Getting started

Installing JWKTL

Once you have downloaded the Wiktionary dump file, set up a Java project and include JWKTL in your classpath. You also need to download the Oracle Berkeley DB Java Edition (version 4.0.92 or higher) from and add the corresponding JAR to your classpath. Please have a look at Oracle’s documentation to find out how this works.

Obtaining Wiktionary data

The first step towards using JWKTL is obtaining the actual Wiktionary data. JWKTL is able to process the XML dump files containing the wiki markup of the Wiktionary articles. These dump files are released by the Wikimedia foundation under a free license. Choose the Wiktionary language edition and data from the download page at (e.g., “enwiktionary” for the English Wiktionary) and save the corresponding pages-articles.xml dump (i.e., the dump containing at least “articles, templates, media/file descriptions, and primary meta-pages”) to your hard disk.

Parsing the data

Before JWKTL is ready to use, you need to parse the obtaining Wiktionary dump file. The rationale behind this is to get in a position to efficiently access the Wiktionary data within a productive application environment by separating out all preparatory matters in a parsing step. In this step, the wiki syntax is being parsed by JWKTL and stored in a Berkeley DB. The parsing methods are based on text mining methods, which obviously require some computation time. This is, however, a one-time effort. The resulting database can then be repeatedly and quickly accessed, as discussed in the next section.

To achieve that, create a new Java project and add JWKTL to your classpath as described in the first section. Create a new class and run the parser using the following sample code:

public static void main(String[] args) throws Exception {
  File dumpFile = new File(PATH_TO_DUMP_FILE);
  File outputDirectory = new File(TARGET_DIRECTORY);
  boolean overwriteExisting = OVERWRITE_EXISTING_FILES;
  JWKTL.parseWiktionaryDump(dumpFile, outputDirectory, overwriteExisting);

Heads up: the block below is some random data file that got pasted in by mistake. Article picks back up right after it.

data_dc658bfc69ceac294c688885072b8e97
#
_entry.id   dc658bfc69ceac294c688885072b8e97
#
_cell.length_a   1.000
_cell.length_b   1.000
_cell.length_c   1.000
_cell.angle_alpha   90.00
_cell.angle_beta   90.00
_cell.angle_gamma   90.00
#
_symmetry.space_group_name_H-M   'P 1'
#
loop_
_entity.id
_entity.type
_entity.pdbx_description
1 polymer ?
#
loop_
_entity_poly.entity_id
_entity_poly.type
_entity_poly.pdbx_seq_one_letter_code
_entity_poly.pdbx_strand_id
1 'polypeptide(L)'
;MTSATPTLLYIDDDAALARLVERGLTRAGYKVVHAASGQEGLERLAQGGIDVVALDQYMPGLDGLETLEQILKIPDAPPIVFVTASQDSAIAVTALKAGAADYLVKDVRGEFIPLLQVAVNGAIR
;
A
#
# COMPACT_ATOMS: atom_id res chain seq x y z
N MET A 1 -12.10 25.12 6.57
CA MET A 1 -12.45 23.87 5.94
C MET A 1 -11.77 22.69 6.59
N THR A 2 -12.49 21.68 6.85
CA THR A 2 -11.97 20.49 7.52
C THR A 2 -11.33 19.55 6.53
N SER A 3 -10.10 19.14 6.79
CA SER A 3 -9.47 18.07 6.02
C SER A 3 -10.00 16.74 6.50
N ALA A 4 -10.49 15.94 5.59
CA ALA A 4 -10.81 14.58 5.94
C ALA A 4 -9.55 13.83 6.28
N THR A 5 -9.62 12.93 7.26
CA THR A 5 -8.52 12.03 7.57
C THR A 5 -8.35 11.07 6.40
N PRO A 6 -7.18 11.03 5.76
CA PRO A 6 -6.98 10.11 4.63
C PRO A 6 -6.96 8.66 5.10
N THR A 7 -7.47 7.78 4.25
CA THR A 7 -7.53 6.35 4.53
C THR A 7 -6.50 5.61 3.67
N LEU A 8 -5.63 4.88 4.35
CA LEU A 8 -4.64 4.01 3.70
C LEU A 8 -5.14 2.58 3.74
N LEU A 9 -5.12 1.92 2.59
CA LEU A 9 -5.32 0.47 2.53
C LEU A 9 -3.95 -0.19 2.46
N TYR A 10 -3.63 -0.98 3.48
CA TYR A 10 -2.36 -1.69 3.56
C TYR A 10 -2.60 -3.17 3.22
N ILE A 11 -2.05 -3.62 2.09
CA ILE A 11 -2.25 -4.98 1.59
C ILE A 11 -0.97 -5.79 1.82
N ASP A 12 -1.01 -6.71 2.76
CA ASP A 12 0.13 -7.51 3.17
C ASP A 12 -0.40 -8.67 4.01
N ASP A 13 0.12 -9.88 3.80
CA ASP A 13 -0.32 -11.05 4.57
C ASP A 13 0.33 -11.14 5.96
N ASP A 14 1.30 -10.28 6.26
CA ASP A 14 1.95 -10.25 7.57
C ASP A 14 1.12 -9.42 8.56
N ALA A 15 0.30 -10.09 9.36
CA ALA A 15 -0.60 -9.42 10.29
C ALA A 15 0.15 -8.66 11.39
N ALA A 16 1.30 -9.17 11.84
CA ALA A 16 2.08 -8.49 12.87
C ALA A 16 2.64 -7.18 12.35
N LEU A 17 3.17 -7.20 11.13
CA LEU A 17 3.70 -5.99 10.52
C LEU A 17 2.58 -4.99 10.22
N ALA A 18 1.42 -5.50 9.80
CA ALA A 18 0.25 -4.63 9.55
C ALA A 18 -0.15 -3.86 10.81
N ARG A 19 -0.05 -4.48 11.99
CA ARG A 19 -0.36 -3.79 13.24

Make sure to set the following parameters:

  • PATH_TO_DUMP_FILE: The path to the Wiktionary dump file as downloaded in the preceding step. The dump file can be either an uncompressed XML file (fast) or a bz2 archive of the XML file (a bit slower).
  • TARGET_DIRECTORY: The name of the output folder, where the parsed Wiktionary database should be placed (needs to be a valid directory).
  • OVERWRITE_EXISTING_FILES: An existing Wiktionary database in the target directory will only be overwritten if this parameter is set to true.

If you everything worked fine until now, run your code and get yourself a coffee – parsing a dump file usually requires between five minutes and two hours, depending on the language edition and your hardware. It might be necessary to grant some additional heap space to the Java virtual machine. Use the Xmx parameter to to that (e.g., java -Xmx1200m ...). Please refer to the Java documentation for more information. Once the parsing process has terminated, you should find a number of Berkeley DB files in your target directory. This is your parsed Wiktionary data.

Accessing the data

Accessing the parsed Wiktionary data is straightforward: Setup a JWKTL database connection and start querying the data you need. The basic code is:

  // Connect to the Wiktionary database.
  File wiktionaryDirectory = new File(TARGET_DIRECTORY);
  IWiktionaryEdition wkt = JWKTL.openEdition(wiktionaryDirectory);

  //TODO: Query the data you need.

  // Close the database connection.

where TARGET_DIRECTORY is the directory containing the parsed Wiktionary data described in the previous section. If you’re able to run this piece of code, you’re ready to use JWKTL although nothing has happened (visually) so far.

Using the JWKTL database connection, you can access the individual information types encoded in Wiktionary. Learn more about how to do that by taking a look at